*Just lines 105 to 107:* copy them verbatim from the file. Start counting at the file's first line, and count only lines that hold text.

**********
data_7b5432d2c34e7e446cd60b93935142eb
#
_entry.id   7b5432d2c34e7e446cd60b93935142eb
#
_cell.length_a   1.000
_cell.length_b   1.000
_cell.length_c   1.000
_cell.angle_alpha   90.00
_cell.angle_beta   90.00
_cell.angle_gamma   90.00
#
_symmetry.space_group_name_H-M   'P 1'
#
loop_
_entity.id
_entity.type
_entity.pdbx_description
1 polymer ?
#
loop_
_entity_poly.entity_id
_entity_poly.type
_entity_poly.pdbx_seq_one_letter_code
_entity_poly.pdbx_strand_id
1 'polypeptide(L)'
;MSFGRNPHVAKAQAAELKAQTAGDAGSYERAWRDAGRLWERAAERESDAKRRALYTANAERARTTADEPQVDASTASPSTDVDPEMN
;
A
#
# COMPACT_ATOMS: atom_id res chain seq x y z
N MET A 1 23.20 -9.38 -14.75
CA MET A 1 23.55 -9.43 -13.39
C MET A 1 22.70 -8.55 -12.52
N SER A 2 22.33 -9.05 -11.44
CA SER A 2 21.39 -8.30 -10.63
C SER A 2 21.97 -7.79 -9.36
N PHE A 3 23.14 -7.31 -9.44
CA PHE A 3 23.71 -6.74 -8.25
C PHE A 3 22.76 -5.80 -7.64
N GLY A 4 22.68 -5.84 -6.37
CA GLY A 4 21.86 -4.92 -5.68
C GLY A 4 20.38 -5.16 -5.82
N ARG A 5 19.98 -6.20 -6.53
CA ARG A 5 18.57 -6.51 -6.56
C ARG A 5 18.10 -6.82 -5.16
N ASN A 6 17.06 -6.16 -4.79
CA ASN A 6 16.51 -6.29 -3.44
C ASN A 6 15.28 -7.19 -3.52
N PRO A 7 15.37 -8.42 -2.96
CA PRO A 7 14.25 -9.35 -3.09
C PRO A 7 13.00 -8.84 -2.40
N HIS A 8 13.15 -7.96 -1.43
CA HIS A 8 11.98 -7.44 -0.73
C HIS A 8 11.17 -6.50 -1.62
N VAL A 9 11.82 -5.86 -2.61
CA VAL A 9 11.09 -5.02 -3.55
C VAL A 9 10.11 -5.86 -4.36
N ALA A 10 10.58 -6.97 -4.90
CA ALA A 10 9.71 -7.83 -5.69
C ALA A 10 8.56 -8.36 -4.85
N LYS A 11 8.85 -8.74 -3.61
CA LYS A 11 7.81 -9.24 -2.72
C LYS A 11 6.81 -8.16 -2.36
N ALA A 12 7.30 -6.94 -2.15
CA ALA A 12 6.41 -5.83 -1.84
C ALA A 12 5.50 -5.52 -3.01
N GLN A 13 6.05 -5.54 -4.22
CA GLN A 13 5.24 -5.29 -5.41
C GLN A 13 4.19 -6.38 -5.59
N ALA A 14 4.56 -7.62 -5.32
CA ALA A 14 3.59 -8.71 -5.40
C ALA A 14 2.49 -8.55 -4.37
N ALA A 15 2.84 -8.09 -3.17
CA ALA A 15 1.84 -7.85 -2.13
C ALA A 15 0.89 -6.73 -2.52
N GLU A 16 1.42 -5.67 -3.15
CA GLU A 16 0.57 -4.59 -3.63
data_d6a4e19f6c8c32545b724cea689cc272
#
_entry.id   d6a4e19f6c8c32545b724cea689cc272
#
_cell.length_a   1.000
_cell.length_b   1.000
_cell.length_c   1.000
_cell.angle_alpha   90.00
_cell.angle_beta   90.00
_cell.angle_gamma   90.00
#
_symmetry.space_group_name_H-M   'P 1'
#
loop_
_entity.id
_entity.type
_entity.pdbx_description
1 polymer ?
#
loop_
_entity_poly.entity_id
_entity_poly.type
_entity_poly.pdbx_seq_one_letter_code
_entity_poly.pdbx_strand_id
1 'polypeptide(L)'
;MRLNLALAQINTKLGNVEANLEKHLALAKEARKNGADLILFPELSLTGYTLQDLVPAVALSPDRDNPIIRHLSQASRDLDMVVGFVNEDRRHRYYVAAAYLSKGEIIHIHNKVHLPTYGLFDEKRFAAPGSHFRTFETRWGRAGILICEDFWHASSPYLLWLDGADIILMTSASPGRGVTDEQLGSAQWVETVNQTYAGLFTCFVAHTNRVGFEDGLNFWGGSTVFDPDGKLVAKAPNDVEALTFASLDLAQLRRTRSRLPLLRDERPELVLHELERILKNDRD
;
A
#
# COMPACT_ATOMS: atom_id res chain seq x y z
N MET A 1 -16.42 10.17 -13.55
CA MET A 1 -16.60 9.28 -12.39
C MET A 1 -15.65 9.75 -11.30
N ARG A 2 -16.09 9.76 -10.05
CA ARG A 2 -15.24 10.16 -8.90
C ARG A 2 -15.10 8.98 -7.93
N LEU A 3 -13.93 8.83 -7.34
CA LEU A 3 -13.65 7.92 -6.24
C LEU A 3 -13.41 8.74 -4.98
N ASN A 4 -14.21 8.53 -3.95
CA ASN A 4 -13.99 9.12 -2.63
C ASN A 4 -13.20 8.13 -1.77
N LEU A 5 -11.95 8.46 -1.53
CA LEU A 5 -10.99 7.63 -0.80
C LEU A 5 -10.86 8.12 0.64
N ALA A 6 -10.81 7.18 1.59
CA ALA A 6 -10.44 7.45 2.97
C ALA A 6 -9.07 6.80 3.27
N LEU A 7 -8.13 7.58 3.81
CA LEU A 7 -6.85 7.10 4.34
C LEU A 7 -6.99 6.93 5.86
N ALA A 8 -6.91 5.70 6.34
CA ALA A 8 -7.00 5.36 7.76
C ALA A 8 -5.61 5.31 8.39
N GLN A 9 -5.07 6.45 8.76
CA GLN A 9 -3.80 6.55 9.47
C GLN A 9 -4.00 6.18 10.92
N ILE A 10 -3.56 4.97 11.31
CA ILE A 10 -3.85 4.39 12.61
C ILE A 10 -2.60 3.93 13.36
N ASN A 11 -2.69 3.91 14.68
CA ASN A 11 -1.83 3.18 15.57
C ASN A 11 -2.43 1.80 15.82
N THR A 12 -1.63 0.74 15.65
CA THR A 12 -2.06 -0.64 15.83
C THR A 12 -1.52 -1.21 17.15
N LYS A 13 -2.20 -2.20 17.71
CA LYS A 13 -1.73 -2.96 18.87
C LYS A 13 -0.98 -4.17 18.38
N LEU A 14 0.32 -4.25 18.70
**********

A
#
# COMPACT_ATOMS: atom_id res chain seq x y z